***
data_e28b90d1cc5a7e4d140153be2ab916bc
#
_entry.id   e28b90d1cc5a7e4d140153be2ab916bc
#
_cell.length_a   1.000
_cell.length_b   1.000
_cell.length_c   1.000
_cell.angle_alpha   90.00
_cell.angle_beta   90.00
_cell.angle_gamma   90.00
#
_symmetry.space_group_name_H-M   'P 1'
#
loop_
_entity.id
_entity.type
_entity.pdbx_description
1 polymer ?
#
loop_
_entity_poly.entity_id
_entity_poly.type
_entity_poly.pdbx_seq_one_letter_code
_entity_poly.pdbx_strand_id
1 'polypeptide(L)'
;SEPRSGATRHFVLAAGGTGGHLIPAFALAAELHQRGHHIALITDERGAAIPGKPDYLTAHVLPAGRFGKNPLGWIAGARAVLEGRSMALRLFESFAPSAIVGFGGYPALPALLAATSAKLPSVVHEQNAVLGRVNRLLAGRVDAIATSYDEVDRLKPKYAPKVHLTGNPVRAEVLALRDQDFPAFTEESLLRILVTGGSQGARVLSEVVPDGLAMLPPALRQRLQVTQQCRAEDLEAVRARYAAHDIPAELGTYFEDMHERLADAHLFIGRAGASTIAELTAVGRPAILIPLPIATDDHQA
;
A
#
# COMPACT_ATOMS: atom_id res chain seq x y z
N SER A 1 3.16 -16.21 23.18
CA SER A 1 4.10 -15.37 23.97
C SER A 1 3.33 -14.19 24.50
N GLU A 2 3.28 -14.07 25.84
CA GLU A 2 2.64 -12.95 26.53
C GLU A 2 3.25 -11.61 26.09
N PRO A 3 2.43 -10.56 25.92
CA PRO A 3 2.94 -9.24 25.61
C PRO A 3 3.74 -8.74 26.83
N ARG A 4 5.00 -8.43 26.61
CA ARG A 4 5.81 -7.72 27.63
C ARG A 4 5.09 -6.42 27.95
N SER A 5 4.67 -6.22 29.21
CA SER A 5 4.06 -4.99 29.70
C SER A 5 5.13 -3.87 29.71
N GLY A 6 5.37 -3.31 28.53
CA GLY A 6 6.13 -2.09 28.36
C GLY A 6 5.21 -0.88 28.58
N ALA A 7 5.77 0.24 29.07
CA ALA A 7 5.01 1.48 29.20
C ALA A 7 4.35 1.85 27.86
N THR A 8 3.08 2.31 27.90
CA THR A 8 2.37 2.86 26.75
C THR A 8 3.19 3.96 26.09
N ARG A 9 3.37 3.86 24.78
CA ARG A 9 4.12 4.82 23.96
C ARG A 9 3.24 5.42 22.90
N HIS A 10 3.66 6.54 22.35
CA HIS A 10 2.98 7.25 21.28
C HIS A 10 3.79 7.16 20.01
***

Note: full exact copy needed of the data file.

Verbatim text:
data_e28b90d1cc5a7e4d140153be2ab916bc
#
_entry.id   e28b90d1cc5a7e4d140153be2ab916bc
#
_cell.length_a   1.000
_cell.length_b   1.000
_cell.length_c   1.000
_cell.angle_alpha   90.00
_cell.angle_beta   90.00
_cell.angle_gamma   90.00
#
_symmetry.space_group_name_H-M   'P 1'
#
loop_
_entity.id
_entity.type
_entity.pdbx_description
1 polymer ?
#
loop_
_entity_poly.entity_id
_entity_poly.type
_entity_poly.pdbx_seq_one_letter_code
_entity_poly.pdbx_strand_id
1 'polypeptide(L)'
;SEPRSGATRHFVLAAGGTGGHLIPAFALAAELHQRGHHIALITDERGAAIPGKPDYLTAHVLPAGRFGKNPLGWIAGARAVLEGRSMALRLFESFAPSAIVGFGGYPALPALLAATSAKLPSVVHEQNAVLGRVNRLLAGRVDAIATSYDEVDRLKPKYAPKVHLTGNPVRAEVLALRDQDFPAFTEESLLRILVTGGSQGARVLSEVVPDGLAMLPPALRQRLQVTQQCRAEDLEAVRARYAAHDIPAELGTYFEDMHERLADAHLFIGRAGASTIAELTAVGRPAILIPLPIATDDHQA
;
A
#
# COMPACT_ATOMS: atom_id res chain seq x y z
N SER A 1 3.16 -16.21 23.18
CA SER A 1 4.10 -15.37 23.97
C SER A 1 3.33 -14.19 24.50
N GLU A 2 3.28 -14.07 25.84
CA GLU A 2 2.64 -12.95 26.53
C GLU A 2 3.25 -11.61 26.09
N PRO A 3 2.43 -10.56 25.92
CA PRO A 3 2.94 -9.24 25.61
C PRO A 3 3.74 -8.74 26.83
N ARG A 4 5.00 -8.43 26.61
CA ARG A 4 5.81 -7.72 27.63
C ARG A 4 5.09 -6.42 27.95
N SER A 5 4.67 -6.22 29.21
CA SER A 5 4.06 -4.99 29.70
C SER A 5 5.13 -3.87 29.71
N GLY A 6 5.37 -3.31 28.53
CA GLY A 6 6.13 -2.09 28.36
C GLY A 6 5.21 -0.88 28.58
N ALA A 7 5.77 0.24 29.07
CA ALA A 7 5.01 1.48 29.20
C ALA A 7 4.35 1.85 27.86
N THR A 8 3.08 2.31 27.90
CA THR A 8 2.37 2.86 26.75
C THR A 8 3.19 3.96 26.09
N ARG A 9 3.37 3.86 24.78
CA ARG A 9 4.12 4.82 23.96
C ARG A 9 3.24 5.42 22.90
N HIS A 10 3.66 6.54 22.35
CA HIS A 10 2.98 7.25 21.28
C HIS A 10 3.79 7.16 20.01